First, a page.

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“I know that no one is going to believe any of this. That’s okay. If I thought you would, then I couldn’t tell you. Promise me you won’t believe a word.” (3)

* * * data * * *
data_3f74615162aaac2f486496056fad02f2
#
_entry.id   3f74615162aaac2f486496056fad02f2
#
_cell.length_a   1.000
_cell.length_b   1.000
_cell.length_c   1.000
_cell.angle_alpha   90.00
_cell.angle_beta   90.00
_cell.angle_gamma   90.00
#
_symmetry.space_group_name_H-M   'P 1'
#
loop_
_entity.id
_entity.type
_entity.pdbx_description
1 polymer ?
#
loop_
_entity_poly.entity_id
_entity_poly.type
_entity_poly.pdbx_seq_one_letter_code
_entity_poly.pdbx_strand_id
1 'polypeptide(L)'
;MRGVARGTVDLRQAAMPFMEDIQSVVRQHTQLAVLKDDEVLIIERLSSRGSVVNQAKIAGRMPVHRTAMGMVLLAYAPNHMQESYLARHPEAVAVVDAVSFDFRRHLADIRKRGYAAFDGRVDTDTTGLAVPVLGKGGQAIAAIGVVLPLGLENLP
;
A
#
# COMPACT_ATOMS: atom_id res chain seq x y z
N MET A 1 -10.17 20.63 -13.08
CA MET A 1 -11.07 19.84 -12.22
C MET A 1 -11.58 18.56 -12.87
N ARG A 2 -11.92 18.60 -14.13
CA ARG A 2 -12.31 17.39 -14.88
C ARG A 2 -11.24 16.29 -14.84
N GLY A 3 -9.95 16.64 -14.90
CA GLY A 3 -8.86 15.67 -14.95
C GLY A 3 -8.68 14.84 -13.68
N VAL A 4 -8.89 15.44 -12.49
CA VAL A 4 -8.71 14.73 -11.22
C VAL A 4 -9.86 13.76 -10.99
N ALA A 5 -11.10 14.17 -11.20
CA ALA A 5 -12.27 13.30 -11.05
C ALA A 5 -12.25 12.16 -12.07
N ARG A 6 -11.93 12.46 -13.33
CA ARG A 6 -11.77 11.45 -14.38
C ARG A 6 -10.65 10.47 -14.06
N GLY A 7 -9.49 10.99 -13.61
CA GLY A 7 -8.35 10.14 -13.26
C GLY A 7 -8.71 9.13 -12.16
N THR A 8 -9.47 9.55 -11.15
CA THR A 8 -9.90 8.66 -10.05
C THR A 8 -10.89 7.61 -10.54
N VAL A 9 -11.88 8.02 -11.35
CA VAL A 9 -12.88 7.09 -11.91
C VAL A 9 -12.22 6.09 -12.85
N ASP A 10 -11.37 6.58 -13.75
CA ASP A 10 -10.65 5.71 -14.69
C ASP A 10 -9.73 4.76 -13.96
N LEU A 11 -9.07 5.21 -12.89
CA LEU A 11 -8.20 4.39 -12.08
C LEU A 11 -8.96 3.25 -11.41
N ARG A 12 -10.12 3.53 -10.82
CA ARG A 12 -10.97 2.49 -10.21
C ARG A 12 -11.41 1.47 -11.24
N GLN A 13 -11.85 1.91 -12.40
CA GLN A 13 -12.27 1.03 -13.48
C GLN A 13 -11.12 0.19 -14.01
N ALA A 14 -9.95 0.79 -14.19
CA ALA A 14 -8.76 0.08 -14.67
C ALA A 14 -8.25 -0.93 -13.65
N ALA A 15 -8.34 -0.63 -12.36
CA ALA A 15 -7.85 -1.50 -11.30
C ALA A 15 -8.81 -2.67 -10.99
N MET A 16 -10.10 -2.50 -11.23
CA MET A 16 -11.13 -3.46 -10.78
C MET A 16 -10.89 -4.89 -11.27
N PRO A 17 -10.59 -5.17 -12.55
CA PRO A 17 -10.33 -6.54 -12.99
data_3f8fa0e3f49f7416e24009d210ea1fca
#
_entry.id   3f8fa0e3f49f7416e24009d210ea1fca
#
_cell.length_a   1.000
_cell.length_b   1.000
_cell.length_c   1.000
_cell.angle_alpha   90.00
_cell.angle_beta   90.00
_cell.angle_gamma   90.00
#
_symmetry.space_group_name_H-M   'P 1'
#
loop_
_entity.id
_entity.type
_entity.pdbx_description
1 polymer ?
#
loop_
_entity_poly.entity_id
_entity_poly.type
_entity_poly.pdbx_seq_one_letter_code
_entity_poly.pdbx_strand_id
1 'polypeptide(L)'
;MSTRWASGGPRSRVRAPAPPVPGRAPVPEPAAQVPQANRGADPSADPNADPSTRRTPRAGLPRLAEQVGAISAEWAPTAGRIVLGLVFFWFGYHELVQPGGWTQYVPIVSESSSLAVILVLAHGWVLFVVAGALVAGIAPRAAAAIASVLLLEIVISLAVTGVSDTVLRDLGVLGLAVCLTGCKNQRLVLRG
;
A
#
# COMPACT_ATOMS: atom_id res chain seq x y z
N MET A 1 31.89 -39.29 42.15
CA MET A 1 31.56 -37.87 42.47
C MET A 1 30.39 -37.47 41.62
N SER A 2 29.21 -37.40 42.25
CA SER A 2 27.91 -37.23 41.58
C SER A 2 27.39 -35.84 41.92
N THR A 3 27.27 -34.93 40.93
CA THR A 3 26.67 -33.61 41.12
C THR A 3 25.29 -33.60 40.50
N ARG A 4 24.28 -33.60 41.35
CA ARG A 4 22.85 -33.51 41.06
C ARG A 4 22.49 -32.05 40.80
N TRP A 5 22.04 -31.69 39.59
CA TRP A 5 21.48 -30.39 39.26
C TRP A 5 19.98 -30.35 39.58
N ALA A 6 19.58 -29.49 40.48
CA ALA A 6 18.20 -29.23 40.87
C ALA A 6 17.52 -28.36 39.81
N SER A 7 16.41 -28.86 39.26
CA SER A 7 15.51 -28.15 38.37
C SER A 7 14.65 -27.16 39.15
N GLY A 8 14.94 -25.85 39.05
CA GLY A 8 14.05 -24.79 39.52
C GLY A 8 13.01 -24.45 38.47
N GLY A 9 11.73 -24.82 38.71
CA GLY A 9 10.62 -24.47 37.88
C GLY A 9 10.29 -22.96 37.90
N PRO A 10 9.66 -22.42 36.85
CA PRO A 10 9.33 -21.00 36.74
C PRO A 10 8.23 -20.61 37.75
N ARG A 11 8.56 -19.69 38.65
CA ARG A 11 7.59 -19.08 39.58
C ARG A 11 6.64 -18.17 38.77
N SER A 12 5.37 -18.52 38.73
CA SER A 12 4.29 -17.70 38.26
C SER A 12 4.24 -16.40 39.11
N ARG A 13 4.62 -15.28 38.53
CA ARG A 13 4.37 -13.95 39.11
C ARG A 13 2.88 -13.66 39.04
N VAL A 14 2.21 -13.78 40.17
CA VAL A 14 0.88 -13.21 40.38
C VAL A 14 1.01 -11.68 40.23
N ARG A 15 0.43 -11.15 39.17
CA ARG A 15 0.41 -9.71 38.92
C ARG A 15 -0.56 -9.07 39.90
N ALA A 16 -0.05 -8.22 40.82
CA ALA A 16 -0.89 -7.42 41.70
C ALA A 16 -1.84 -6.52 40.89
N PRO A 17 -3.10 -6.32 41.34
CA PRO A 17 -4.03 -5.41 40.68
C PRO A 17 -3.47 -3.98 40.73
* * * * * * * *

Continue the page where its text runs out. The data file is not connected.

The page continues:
In this moment, which is later repeated at the end of the story, the narrator, Genevieve, takes a moment to acknowledge that she is telling a story. She begs the reader to not believe the story. This, ironically, makes us more inclined to buy into the idea that the story is true. By including this step away from the story, Kelly Link makes the story more believable. It creates the feeling of someone who wants to tell the story but is burdened by the fact that they must keep the truth a secret. This choice is strengthened by the first-person point of view that is used throughout the story. By choosing to use this point of view, Link strengthens the storyteller aspect of the narrator.

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